In Baboon! you play as Tumbili (great name). Your grandpa, Mumbili (greater name), needs your help because a group of bandit bees known as the Beetnicks have stolen all of the bananas and forced the monkeys to hide in their homes. As the game progresses you realise it’s actually the evil Pirate Baboon who is behind all of this. You need to collect these bananas and discover what Pirate Baboon is up to.
The game is really tricky. You can’t jump but you can place bombs on an invisible axis beneath Tumbili. These bombs blast you in the direction you want to go and are your primary means of moving your character – besides moving left and right there’s no other way to move. You can place the bombs slightly to either side of you so you shoot off in a particular direction too. You also control the power of your bomb by pressing action at the right time. This means that you can do a little hop to the right or a huge vertical leap depending on where you place the bomb and when you activate it.
The main stages, excluding each world’s boss fight, involve a long vertical climb and collecting lots of bananas. And you have to dodge the thorns. And dodge that world’s enemy. And each of the stages are timed. Starting to sound difficult? That’s because it is. No checkpoints, one single life, challenging controls and the many, many obstacles that get in the way mean that this is a really tough game. Things get even more challenging when different bomb types are introduced in the second world.
No option to reduce the difficulty means this can be a punishing game for anyone new to the genre. I expected the game to have checkpoints or even a way to purchase extra lives but that’s not the case. One little frustration that grew as the game went on was the lack of a jump button. I get that the whole game is predicated around using the bombs to jump but, really?, a monkey can’t even do a tiny little jump? I struggled at the beginning of the game because I just kept expecting him to be able to do this.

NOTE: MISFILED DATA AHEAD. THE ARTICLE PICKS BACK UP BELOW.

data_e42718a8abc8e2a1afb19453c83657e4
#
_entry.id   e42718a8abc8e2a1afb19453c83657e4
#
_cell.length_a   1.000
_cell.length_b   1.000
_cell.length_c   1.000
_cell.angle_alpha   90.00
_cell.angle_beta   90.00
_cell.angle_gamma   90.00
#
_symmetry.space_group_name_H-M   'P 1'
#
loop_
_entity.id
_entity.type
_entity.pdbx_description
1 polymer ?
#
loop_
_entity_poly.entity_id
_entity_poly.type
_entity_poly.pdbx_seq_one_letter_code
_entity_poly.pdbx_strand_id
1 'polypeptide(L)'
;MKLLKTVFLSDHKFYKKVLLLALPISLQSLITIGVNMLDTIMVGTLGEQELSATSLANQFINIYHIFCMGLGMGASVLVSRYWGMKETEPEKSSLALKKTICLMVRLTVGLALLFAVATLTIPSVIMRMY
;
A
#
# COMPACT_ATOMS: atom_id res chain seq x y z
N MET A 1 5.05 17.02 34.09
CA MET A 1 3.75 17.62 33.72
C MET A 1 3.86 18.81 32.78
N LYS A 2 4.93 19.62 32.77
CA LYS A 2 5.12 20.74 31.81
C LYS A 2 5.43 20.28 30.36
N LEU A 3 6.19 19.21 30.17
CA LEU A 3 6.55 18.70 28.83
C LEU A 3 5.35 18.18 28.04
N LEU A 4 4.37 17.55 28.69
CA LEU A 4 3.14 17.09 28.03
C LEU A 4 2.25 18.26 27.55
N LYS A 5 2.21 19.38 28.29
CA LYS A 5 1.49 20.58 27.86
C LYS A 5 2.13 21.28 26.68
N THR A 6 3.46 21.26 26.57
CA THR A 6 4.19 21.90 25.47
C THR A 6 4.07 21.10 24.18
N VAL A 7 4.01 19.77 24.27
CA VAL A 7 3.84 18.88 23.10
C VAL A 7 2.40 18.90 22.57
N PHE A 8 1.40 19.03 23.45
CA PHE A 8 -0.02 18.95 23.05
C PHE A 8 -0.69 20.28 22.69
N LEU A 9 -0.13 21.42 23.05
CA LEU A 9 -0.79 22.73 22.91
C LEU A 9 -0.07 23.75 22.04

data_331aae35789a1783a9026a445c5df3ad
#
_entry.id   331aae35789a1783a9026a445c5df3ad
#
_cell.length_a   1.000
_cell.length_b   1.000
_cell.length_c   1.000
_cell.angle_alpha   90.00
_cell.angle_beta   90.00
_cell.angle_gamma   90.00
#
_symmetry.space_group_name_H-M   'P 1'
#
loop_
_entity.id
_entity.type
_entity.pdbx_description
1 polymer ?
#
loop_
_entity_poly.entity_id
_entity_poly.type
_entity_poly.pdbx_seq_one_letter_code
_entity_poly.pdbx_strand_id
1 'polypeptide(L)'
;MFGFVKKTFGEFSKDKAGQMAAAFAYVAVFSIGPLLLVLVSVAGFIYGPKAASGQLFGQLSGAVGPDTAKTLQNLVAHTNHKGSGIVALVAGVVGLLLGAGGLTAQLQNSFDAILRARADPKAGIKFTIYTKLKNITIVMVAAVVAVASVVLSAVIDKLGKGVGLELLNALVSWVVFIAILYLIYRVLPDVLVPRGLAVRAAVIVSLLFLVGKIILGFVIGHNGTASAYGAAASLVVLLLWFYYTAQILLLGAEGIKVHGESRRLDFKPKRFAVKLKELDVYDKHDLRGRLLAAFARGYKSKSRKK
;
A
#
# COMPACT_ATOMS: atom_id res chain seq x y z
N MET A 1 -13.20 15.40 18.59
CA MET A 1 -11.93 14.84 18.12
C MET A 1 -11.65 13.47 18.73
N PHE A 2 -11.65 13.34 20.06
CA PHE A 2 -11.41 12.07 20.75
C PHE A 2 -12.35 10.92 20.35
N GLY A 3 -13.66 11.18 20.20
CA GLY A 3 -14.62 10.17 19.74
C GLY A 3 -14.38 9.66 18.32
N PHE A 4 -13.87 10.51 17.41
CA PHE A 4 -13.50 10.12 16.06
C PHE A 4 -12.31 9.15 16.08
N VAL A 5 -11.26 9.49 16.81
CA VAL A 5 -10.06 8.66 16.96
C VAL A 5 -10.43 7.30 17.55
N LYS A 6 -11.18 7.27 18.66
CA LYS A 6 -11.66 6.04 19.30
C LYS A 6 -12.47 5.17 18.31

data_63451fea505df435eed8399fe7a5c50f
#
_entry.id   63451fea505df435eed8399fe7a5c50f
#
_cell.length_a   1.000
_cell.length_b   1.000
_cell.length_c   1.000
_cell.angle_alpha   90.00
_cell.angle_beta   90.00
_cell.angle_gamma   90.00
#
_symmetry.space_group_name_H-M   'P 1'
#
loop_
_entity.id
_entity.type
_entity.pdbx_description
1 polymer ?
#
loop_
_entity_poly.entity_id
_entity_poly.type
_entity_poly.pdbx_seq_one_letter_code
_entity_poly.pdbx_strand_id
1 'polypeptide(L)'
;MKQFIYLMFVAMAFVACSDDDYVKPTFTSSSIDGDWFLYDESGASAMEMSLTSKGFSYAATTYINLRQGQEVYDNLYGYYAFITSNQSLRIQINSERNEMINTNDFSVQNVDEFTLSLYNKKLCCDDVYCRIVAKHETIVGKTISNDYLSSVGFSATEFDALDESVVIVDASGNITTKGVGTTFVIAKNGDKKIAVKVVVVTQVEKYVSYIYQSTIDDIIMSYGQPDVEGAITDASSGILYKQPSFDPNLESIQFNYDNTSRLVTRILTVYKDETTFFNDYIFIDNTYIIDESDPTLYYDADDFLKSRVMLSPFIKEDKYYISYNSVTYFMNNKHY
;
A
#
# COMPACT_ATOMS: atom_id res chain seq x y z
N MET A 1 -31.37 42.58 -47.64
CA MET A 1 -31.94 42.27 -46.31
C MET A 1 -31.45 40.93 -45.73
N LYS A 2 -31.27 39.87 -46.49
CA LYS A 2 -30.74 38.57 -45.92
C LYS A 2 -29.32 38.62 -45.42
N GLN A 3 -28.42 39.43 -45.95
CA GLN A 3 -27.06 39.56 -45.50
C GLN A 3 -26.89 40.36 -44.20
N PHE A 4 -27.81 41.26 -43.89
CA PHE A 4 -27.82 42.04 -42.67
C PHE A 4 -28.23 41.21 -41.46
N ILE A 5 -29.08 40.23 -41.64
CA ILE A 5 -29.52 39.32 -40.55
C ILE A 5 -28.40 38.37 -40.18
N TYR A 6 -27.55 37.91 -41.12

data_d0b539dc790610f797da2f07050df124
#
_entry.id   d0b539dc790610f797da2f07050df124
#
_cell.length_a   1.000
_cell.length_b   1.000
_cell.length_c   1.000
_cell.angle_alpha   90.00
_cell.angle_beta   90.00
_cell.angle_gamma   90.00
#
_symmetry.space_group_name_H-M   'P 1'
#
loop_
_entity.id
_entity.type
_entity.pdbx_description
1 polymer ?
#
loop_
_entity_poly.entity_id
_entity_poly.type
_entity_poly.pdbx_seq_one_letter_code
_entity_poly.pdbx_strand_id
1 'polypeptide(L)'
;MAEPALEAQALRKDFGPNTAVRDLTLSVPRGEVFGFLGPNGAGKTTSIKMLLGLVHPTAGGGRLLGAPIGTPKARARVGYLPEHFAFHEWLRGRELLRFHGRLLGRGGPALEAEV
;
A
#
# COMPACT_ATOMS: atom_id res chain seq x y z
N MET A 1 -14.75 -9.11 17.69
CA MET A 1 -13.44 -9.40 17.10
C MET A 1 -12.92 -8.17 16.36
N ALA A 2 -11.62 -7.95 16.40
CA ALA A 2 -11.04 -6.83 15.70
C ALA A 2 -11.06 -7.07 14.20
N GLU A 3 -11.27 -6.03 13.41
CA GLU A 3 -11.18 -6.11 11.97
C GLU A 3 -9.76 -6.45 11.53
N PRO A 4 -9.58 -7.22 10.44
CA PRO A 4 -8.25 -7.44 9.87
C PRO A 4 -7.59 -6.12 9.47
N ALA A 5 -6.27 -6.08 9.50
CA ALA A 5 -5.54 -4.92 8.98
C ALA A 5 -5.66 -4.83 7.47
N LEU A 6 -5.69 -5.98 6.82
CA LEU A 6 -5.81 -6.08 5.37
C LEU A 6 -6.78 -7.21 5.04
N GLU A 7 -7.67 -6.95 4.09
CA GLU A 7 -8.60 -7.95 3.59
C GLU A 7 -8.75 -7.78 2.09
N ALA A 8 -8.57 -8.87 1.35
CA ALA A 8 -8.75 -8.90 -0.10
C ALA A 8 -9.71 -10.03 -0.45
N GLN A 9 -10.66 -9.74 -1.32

Frustration isn’t exclusive to the gameplay though – the biggest frustration I had was with the settings. Every time I started a new level I had to pause the game to add the flying guide. The flying guide shows you where you’ll land essentially. Being relatively inexperienced with 2D platformers like this I used it religiously and adding it in on every level got old really fast.
That said this is a really charming game and the level design is excellent. The art style is attractive, the music (while it wears thin after a while) is catchy and the sound work fits in well with the overall game. Tumbili’s reaction every time you detonate a bomb is hilarious and a nice little touch.
The art also changes significantly as you progress through the stages. You start in the monkeys’ village but eventually the levels will take you through fire, ice and jungle areas (to name a few). These different stages mean the look and feel of the game changes as you progress but also serve to introduce new challenges to keep the gameplay feeling fresh.
In true 2D platformer style the game includes boss fights which are generally quite fun. They involve memorising a pattern or navigating an obstacle course to perform an action – usually using your bomb to shoot yourself into the boss when it’s vulnerable. This was one of my favourite parts of Baboon!. Whenever I died I always felt like I was so close to winning I couldn’t help but keep coming back for more.
Following your instinct will only get you so far in Baboon!. To beat the most difficult levels will involve 25 percent remembering the patterns of everyone around you, 25% luck and 50% skill. If this doesn’t sound like your cup or tea then it probably isn’t and you should not play this game.